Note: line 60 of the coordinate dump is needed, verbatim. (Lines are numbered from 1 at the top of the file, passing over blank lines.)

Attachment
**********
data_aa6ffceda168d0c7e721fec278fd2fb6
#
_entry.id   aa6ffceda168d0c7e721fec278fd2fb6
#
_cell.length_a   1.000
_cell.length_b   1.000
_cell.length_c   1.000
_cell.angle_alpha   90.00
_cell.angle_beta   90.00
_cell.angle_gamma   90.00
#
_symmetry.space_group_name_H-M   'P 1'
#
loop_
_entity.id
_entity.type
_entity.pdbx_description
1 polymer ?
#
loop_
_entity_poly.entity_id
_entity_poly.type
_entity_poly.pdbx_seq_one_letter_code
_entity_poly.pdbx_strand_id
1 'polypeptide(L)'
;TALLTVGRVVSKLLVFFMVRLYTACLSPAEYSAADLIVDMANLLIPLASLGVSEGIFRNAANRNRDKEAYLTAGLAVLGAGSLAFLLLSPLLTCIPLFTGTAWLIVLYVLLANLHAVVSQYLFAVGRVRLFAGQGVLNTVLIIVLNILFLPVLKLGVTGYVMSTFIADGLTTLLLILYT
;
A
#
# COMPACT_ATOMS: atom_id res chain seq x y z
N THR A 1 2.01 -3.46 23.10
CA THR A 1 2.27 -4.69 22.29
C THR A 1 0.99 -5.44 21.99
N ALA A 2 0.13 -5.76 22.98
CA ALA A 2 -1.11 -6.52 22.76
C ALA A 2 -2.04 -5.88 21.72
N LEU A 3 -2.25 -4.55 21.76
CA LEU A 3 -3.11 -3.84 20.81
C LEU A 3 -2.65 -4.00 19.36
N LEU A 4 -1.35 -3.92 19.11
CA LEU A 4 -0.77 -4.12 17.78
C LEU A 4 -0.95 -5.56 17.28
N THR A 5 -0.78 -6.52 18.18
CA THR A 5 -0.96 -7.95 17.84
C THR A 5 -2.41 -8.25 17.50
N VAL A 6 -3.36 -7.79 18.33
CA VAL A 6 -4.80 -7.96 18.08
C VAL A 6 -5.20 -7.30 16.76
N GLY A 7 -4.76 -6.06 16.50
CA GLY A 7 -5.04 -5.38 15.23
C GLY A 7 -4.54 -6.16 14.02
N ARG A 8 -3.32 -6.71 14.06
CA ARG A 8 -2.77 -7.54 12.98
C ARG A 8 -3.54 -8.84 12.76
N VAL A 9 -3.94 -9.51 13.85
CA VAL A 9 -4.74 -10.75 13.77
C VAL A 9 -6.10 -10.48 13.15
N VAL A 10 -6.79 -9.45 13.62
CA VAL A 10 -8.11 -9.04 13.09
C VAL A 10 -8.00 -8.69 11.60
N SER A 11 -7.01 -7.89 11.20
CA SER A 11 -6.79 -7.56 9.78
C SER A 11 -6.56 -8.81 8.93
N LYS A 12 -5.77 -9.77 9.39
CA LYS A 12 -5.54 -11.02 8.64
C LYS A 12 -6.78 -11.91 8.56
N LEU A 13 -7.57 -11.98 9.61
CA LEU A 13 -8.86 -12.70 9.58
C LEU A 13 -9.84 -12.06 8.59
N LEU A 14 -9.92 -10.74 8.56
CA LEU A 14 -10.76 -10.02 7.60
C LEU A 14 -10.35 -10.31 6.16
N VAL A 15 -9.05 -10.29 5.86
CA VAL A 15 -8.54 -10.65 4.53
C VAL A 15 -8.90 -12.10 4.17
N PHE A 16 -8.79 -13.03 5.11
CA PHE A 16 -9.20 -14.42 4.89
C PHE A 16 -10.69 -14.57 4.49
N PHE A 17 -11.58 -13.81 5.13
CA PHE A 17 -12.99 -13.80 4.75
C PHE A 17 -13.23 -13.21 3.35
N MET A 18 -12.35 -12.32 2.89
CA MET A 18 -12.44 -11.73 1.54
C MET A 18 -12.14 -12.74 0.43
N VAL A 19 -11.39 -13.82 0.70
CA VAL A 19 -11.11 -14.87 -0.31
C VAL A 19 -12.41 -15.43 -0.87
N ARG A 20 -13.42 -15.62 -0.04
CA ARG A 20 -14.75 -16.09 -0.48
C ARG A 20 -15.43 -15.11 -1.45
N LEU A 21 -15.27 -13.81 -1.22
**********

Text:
C VAL A 10 -8.00 -8.69 11.60